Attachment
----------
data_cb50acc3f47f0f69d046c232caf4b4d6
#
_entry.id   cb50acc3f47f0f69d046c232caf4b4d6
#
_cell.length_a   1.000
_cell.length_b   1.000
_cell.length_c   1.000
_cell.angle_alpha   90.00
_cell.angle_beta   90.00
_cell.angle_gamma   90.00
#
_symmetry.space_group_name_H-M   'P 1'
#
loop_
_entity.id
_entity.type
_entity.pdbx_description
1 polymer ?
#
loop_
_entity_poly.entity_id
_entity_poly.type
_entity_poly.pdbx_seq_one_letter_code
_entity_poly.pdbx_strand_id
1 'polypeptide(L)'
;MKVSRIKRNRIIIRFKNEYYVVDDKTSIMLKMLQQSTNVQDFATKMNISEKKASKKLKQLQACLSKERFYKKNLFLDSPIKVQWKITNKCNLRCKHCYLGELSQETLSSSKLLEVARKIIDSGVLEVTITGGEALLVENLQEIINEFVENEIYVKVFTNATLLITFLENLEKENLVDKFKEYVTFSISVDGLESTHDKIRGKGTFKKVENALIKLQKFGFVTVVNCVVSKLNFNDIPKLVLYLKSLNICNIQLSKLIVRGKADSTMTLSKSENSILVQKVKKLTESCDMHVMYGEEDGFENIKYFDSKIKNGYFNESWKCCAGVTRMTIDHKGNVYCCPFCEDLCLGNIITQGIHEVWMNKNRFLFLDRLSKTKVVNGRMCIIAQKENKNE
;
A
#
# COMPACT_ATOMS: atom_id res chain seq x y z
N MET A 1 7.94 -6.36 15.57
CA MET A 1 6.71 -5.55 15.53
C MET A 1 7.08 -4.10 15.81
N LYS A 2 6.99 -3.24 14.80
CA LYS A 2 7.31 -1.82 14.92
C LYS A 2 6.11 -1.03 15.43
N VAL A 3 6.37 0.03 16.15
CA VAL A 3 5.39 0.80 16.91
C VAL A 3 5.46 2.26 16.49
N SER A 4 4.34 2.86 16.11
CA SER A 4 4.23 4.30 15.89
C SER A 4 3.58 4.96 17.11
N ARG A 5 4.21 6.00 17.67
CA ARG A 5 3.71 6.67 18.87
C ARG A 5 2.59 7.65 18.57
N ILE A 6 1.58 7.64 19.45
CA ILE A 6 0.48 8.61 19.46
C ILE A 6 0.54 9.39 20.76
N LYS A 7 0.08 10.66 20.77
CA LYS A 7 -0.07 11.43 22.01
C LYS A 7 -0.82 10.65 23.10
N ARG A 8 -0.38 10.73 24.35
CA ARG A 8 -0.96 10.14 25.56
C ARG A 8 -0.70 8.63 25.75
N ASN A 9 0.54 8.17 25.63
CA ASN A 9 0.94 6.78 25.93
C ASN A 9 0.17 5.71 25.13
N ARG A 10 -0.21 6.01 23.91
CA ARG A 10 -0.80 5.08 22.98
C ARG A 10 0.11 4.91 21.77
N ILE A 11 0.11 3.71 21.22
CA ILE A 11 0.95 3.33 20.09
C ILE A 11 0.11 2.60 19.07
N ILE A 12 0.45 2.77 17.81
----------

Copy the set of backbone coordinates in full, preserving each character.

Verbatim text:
data_cb50acc3f47f0f69d046c232caf4b4d6
#
_entry.id   cb50acc3f47f0f69d046c232caf4b4d6
#
_cell.length_a   1.000
_cell.length_b   1.000
_cell.length_c   1.000
_cell.angle_alpha   90.00
_cell.angle_beta   90.00
_cell.angle_gamma   90.00
#
_symmetry.space_group_name_H-M   'P 1'
#
loop_
_entity.id
_entity.type
_entity.pdbx_description
1 polymer ?
#
loop_
_entity_poly.entity_id
_entity_poly.type
_entity_poly.pdbx_seq_one_letter_code
_entity_poly.pdbx_strand_id
1 'polypeptide(L)'
;MKVSRIKRNRIIIRFKNEYYVVDDKTSIMLKMLQQSTNVQDFATKMNISEKKASKKLKQLQACLSKERFYKKNLFLDSPIKVQWKITNKCNLRCKHCYLGELSQETLSSSKLLEVARKIIDSGVLEVTITGGEALLVENLQEIINEFVENEIYVKVFTNATLLITFLENLEKENLVDKFKEYVTFSISVDGLESTHDKIRGKGTFKKVENALIKLQKFGFVTVVNCVVSKLNFNDIPKLVLYLKSLNICNIQLSKLIVRGKADSTMTLSKSENSILVQKVKKLTESCDMHVMYGEEDGFENIKYFDSKIKNGYFNESWKCCAGVTRMTIDHKGNVYCCPFCEDLCLGNIITQGIHEVWMNKNRFLFLDRLSKTKVVNGRMCIIAQKENKNE
;
A
#
# COMPACT_ATOMS: atom_id res chain seq x y z
N MET A 1 7.94 -6.36 15.57
CA MET A 1 6.71 -5.55 15.53
C MET A 1 7.08 -4.10 15.81
N LYS A 2 6.99 -3.24 14.80
CA LYS A 2 7.31 -1.82 14.92
C LYS A 2 6.11 -1.03 15.43
N VAL A 3 6.37 0.03 16.15
CA VAL A 3 5.39 0.80 16.91
C VAL A 3 5.46 2.26 16.49
N SER A 4 4.34 2.86 16.11
CA SER A 4 4.23 4.30 15.89
C SER A 4 3.58 4.96 17.11
N ARG A 5 4.21 6.00 17.67
CA ARG A 5 3.71 6.67 18.87
C ARG A 5 2.59 7.65 18.57
N ILE A 6 1.58 7.64 19.45
CA ILE A 6 0.48 8.61 19.46
C ILE A 6 0.54 9.39 20.76
N LYS A 7 0.08 10.66 20.77
CA LYS A 7 -0.07 11.43 22.01
C LYS A 7 -0.82 10.65 23.10
N ARG A 8 -0.38 10.73 24.35
CA ARG A 8 -0.96 10.14 25.56
C ARG A 8 -0.70 8.63 25.75
N ASN A 9 0.54 8.17 25.63
CA ASN A 9 0.94 6.78 25.93
C ASN A 9 0.17 5.71 25.13
N ARG A 10 -0.21 6.01 23.91
CA ARG A 10 -0.80 5.08 22.98
C ARG A 10 0.11 4.91 21.77
N ILE A 11 0.11 3.71 21.22
CA ILE A 11 0.95 3.33 20.09
C ILE A 11 0.11 2.60 19.07
N ILE A 12 0.45 2.77 17.81